Yesterday we spent an extra hour with all our new CDC student workers (we call them “Peers”) reviewing what they had learned about resumes and practicing some resume reviews, and let me tell you…they were good! So, although you can all stop in to get your resumes reviewed by them (or us), I came across this article today and wanted to share it so you can have a head-start on creating that perfect resume. Please keep in mind these 7 tips are the authors opinion but they are great tips! So read on, check out the Steps to Success workshop series on Resumes (9/7 and 9/8), and then make sure you stop by our offices for Resumania (varying times 9/14, 9/15 and 9/19) to get your resume in ship-shape for EXPO (Sept. 20, 11-2:30, Fieldhouse)! (P.S. there are going to be a lot of employer events on and around Expo so make sure you check out our calendar so you don’t miss out!)
By: Jessica Hernandez, expert resume writer, is a nationally-recognized resume authority and former HR Manager who has achieved over a 99% success rate securing interviews with prestigious organizations through exclusive, personal branding strategies; website.
There’s plenty of great advice out there to help you create an amazing resume—plenty of “dos.” But it’s a good idea to keep in mind that there are some things that you should not do when writing your resume as well. So before you write another word, consider the following resume pitfalls.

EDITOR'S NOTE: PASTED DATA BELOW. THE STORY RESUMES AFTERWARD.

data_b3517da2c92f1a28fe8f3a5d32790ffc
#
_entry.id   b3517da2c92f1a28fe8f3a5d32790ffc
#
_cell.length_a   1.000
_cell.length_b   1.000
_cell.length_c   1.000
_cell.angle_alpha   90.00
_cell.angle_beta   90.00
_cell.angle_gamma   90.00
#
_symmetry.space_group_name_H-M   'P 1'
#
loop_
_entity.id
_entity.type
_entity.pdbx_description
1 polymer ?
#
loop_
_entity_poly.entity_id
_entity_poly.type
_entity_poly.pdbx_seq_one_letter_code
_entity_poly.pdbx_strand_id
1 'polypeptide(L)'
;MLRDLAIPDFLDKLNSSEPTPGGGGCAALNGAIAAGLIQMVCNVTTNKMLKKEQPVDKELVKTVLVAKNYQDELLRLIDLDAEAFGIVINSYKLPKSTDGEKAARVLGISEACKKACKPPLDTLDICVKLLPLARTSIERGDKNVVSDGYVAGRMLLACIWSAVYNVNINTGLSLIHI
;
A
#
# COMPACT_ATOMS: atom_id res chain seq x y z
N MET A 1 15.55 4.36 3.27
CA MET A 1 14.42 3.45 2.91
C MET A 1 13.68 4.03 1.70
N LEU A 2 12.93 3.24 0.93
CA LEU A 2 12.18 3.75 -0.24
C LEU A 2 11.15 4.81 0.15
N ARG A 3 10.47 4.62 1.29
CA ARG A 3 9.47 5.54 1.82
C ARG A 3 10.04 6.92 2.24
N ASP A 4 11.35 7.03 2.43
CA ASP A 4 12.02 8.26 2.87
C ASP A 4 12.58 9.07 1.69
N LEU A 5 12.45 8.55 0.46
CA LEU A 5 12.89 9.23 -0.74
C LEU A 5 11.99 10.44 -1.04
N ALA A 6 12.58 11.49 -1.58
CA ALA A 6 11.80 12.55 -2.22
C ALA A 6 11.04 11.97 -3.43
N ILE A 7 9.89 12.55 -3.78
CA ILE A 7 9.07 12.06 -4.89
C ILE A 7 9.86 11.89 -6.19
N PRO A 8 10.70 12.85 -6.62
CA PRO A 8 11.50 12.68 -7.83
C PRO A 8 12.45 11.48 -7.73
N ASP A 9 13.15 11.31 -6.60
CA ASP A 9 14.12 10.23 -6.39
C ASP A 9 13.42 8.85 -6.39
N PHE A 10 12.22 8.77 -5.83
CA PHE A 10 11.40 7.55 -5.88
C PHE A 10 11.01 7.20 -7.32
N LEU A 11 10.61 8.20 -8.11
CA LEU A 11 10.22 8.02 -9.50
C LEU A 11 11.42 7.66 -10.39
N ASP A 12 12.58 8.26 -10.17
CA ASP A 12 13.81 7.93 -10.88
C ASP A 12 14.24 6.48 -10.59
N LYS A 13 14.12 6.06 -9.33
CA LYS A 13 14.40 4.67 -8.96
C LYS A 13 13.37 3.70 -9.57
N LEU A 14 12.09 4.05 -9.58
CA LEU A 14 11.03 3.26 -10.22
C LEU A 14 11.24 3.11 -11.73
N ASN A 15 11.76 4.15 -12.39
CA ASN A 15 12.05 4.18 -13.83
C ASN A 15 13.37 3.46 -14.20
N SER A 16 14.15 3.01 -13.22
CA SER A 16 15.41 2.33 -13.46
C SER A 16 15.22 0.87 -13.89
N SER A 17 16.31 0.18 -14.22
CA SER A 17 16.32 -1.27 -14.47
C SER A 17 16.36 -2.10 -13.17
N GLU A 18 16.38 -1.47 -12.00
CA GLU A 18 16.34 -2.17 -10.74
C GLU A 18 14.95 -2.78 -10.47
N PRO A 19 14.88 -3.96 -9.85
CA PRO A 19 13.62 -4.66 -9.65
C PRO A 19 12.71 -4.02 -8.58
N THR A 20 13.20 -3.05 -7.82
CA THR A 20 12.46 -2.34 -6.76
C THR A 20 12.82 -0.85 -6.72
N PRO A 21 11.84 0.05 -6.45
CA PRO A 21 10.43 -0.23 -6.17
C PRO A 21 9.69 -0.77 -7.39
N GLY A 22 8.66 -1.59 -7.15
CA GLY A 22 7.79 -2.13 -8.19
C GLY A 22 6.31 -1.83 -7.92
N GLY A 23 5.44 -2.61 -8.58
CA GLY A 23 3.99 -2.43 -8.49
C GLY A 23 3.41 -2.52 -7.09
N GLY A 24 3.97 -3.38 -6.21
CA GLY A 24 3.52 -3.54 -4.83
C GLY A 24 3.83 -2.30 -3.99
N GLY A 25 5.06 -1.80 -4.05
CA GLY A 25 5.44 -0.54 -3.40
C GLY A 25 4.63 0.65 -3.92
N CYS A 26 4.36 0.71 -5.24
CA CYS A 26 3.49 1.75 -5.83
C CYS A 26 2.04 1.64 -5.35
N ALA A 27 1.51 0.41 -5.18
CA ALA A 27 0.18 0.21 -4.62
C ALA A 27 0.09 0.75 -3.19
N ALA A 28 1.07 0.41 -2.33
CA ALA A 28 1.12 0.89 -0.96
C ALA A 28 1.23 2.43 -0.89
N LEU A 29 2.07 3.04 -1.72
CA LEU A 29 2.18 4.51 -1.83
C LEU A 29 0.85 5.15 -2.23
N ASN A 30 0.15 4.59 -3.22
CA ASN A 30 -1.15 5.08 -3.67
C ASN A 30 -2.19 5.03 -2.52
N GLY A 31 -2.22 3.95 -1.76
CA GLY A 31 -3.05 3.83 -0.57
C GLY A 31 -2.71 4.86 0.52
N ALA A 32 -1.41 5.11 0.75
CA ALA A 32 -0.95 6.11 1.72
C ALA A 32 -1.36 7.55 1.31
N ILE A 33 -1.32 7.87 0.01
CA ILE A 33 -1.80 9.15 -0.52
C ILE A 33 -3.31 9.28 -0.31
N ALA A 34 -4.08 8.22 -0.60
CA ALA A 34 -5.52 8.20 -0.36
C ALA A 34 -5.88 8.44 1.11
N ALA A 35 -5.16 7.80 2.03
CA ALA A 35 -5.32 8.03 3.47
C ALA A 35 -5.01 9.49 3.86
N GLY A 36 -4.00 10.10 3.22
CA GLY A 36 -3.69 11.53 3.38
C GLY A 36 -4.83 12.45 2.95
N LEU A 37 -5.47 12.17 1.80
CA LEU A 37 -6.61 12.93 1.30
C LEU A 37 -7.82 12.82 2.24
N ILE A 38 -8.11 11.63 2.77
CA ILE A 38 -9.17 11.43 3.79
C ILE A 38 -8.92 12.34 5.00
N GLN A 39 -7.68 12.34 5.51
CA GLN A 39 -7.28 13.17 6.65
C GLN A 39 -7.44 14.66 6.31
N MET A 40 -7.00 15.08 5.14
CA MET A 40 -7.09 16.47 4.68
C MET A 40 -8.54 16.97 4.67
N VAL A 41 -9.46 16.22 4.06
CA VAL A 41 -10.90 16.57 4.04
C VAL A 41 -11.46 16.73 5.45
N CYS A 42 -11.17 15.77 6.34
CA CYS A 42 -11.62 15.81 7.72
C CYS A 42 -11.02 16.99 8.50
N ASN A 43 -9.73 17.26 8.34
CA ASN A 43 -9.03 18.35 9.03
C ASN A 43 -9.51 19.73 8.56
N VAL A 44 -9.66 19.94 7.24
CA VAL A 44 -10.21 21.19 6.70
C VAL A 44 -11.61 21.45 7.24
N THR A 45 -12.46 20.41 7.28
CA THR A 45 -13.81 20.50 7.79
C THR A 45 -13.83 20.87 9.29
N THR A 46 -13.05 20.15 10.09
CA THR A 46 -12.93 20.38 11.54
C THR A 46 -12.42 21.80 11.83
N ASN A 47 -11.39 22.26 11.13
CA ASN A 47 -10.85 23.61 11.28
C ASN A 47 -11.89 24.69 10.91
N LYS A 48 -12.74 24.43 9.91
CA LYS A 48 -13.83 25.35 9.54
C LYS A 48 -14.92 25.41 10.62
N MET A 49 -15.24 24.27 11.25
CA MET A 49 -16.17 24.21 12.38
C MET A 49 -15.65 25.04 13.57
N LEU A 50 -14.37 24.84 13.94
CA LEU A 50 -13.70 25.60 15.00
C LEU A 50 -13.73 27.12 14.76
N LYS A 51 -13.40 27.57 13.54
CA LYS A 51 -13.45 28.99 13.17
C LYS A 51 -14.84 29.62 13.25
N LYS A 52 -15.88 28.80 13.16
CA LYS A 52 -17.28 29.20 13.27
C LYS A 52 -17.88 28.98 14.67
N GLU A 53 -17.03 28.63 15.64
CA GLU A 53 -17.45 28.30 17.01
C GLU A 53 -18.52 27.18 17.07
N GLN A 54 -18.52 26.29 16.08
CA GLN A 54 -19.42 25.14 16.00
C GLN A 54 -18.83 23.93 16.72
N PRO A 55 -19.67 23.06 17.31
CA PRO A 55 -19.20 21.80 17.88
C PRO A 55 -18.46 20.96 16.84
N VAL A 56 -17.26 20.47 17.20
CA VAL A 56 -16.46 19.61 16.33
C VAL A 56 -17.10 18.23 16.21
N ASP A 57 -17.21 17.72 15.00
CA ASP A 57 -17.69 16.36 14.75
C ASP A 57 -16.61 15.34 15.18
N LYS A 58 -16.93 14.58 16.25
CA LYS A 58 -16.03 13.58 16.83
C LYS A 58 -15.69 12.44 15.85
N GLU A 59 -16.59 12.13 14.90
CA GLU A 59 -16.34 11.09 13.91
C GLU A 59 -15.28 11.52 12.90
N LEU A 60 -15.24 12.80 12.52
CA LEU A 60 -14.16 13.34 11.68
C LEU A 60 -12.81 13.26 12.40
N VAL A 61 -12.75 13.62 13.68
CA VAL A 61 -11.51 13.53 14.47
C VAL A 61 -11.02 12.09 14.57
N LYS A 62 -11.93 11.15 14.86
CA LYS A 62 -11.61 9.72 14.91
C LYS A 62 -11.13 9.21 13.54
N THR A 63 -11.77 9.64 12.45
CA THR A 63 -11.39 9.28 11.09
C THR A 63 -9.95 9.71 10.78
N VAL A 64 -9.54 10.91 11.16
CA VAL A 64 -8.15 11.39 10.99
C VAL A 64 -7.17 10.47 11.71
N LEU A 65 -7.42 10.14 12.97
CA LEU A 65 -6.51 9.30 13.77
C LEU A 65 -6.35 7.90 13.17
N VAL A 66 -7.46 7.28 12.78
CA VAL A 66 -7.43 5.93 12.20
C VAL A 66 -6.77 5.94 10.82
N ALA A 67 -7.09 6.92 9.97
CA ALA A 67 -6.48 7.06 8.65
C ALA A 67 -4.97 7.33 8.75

Say No To …
- Writing dense paragraphs: For many hiring managers, resumes are boring, repetitive documents, so it’s your job to make reading yours as enjoyable as possible. One way is by using bullet points instead of writing dense paragraphs. This creates white space that makes reading easier.
- Sidestepping action words: If you start your work history descriptions with “duties included” then you’re not telling a hiring manager what you accomplished but simply what you were told to accomplish. You can fix this by adding action words like “initiated”, “created”, and “designed” to better describe the contributions you made at your previous employers.
- Telling white lies: You may feel that exaggerating slightly in your work history could win you a job, but if a prospective employer checks with that previous employer to learn about your responsibilities, you could find yourself being turned down for the position.
- Failing to add keywords: Most companies use some type of screening technology that looks for keywords related to the job to determine whether a candidate is worth seriously reviewing. To give yourself a chance, look up some related keywords and add them to your resume.
- Creating generic resumes: It’s very important that you tailor each resume for the company and position for which you’re applying. You can do this by adding work history and accomplishments that show you’ve addressed the prospective company’s needs in the past with prior employers.
- Not advertising your LinkedIn profile: Your LinkedIn profile gives employers the opportunity to learn more about you than what you include in your resume. So be sure to add this link to your resume to get that boost you need. – Not sure about LinkedIn? Check out our workshop all about LinkedIn on 9/6 or 10/13)
- Forgetting to spell check: When you’re done with your resume, you need to check for spelling errors, grammar issues, and typos—over and over again. And don’t rely on your word processing program to do the work for you since they are known for missing important information.
As a job seeker, it’s always important to show how strong you are as a candidate. By avoiding the above no-nos, you have a better chance of being the one candidate the employer wants to bring into their fold.
Article courtesy of the Recruiting Blogswap, a content exchange service sponsored by CollegeRecruiter.com, a leading site for college students looking for internships and recent graduates searching for entry level jobs and other career opportunities.